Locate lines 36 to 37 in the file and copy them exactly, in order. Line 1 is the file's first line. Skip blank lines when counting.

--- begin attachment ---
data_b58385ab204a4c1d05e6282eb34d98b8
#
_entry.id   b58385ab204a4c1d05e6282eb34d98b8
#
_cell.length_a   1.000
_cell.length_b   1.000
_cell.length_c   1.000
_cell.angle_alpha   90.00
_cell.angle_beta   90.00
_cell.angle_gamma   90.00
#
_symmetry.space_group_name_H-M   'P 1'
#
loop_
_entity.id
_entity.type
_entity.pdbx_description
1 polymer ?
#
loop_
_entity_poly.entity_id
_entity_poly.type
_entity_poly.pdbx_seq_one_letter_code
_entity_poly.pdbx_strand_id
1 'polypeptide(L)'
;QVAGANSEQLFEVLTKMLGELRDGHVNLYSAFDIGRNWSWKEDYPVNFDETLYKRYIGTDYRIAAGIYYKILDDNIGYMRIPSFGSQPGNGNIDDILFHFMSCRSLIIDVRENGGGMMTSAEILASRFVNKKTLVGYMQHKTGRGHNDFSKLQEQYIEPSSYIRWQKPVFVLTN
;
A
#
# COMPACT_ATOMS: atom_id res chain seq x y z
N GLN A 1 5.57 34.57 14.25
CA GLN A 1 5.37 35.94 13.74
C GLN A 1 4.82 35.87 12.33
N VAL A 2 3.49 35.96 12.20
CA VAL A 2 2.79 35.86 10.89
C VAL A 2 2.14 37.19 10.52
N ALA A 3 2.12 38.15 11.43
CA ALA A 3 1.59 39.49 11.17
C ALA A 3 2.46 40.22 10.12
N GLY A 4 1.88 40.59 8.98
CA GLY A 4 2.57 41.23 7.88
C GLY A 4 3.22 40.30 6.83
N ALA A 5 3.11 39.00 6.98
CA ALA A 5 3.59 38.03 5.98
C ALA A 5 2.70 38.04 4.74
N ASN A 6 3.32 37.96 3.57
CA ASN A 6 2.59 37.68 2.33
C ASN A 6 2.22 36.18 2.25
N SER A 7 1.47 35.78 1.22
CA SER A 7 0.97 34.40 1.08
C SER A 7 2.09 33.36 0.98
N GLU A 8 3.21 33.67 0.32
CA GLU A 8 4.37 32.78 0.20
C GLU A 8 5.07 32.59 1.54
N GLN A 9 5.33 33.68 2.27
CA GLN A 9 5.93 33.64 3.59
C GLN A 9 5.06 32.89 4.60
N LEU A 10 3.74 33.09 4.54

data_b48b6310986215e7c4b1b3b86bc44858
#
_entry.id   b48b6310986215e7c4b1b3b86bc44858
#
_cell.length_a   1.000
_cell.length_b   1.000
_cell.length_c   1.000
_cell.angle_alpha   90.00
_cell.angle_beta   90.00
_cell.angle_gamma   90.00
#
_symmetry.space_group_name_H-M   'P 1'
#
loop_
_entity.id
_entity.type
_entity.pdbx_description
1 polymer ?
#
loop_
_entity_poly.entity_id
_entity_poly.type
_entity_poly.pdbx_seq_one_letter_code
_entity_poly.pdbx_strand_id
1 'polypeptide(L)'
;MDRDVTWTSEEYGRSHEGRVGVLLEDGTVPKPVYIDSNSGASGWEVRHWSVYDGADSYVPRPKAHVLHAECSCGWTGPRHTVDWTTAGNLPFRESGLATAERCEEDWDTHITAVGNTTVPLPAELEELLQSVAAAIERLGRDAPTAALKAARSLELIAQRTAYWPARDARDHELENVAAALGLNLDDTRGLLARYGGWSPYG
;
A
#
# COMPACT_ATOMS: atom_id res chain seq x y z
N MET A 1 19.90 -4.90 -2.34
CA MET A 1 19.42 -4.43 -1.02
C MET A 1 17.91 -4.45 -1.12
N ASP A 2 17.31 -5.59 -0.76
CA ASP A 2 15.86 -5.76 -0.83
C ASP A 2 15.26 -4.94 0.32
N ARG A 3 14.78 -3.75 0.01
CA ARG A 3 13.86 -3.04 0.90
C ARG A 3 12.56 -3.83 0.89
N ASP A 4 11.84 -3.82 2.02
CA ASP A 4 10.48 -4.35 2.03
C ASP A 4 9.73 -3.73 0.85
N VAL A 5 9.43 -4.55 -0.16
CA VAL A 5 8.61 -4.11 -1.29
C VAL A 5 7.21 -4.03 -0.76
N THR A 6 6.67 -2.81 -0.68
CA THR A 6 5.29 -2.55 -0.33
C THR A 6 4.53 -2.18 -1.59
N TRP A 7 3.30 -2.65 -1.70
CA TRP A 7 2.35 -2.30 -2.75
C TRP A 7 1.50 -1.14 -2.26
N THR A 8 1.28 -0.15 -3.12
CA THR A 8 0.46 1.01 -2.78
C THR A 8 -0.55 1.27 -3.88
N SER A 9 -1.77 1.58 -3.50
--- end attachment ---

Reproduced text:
C VAL A 2 2.14 37.19 10.52
N ALA A 3 2.12 38.15 11.43